Parole granted to defendant in 2002 murder of trans teen Gwen Araujo
Parole has been granted to the murderer of a transgender teen in America.
Jose Merel, 36, was convicted of the murder of Gwen Araujo in Newark in 2002 alongside three others.
On Friday a state board of Parole Hearings granted Merel parole, despite brutally beating and strangling Araujo to death.
The step is the first in a five month process to determine whether he will be allowed to go free after spending 14 years in custody.
The state Board of Parole Hearings’ legal staff now have four months to review the ruling.
Merel was one of four who were convicted for their role in the death of the 17 year old Araujo in the early hours of October 4th 2002.
Merel was sentenced alongside Michael Magidson. Both were sentenced to 15 years to life in state prison for murder.
Magidson had a parole hearing in Chowchilla on Wednesday but he stipulated that he’s still unsuitable for parole at this time, meaning he will not be eligible for parole for another three years.
The other two defendants accepted plea deals for voluntary manslaughter during their trials and have since been released.
Jason Cazares received a six year sentence and Jason Nabors was sentenced to 11 years.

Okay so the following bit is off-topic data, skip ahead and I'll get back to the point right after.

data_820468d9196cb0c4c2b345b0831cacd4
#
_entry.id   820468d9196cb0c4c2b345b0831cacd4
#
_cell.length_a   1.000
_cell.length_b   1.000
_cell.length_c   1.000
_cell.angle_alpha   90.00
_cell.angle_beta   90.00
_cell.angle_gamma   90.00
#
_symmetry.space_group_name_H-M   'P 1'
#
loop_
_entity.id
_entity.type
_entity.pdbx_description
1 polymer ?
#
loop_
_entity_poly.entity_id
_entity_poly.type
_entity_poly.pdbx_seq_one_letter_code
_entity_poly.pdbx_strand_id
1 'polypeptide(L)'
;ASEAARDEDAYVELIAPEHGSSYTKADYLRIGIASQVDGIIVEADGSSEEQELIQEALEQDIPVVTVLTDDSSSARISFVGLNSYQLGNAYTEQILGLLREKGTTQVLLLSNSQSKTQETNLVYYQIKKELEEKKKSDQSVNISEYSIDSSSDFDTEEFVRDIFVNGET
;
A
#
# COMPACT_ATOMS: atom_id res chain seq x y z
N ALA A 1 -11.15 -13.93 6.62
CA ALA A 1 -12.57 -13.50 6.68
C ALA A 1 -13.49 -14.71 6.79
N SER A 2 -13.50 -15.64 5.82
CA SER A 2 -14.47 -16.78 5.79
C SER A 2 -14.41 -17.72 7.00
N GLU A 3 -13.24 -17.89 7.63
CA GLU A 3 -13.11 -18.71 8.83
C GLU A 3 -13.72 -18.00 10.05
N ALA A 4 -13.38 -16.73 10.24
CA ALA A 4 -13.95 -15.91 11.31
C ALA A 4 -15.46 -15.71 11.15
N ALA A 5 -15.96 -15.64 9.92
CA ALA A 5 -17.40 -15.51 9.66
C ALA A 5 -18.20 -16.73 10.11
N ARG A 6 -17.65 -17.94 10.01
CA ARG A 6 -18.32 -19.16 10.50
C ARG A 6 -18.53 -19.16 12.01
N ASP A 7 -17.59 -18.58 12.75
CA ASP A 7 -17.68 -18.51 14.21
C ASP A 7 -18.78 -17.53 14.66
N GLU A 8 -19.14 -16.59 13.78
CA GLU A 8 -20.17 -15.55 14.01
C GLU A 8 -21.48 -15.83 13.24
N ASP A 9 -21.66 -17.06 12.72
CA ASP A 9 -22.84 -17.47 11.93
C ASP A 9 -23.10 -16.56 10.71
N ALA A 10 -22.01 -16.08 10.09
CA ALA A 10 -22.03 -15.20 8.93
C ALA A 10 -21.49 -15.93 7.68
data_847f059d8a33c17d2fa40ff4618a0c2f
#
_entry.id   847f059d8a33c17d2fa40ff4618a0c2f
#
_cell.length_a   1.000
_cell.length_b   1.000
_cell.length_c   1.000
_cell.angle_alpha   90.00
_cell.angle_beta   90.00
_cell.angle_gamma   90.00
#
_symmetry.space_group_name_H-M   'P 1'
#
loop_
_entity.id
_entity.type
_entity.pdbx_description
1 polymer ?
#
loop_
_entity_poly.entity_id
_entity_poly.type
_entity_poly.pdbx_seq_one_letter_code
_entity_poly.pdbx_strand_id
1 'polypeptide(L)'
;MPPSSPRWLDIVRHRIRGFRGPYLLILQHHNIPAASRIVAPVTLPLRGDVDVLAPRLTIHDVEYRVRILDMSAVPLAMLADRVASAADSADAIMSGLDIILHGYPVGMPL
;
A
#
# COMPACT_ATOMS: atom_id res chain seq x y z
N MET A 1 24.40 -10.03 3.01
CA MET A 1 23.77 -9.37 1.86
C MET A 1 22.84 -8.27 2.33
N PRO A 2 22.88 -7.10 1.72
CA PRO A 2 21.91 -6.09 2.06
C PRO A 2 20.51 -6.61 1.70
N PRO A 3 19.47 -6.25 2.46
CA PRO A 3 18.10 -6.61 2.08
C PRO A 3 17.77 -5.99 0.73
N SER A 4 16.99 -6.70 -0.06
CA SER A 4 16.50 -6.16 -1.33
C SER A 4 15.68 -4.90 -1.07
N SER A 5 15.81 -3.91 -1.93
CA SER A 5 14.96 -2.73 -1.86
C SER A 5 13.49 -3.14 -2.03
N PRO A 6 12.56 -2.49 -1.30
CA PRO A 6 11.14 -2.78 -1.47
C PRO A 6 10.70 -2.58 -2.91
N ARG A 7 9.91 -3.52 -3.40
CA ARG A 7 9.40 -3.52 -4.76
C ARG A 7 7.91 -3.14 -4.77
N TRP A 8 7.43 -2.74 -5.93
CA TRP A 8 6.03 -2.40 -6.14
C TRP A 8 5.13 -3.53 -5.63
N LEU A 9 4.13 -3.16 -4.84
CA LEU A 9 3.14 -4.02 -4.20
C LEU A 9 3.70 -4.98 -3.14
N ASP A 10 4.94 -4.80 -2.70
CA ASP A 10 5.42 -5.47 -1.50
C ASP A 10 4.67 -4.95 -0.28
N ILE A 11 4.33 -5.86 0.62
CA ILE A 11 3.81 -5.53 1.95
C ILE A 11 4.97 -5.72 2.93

Araujo was murdered by the men after they found out she was transgender and her case has since set precedent that defendants should not be able to use social bias against their victim as a defence.
At the sentencing hearing for Merel and Magidson, Araujo’s aunt, Emma Rodrigues, said Araujo “used poor judgment” in partying with the four men over a period of several months but said Araujo “shouldn’t have paid for that mistake with her life.”
In 2006, California passed the Gwen Araujo Justice for Victims Act (AB 1160). Authored by Assemblywoman Sally Lieber and sponsored by Equality California.
The bill put California firmly on record as opposing a defendant’s use of societal bias against their victim in order to decrease their own culpability for a crime.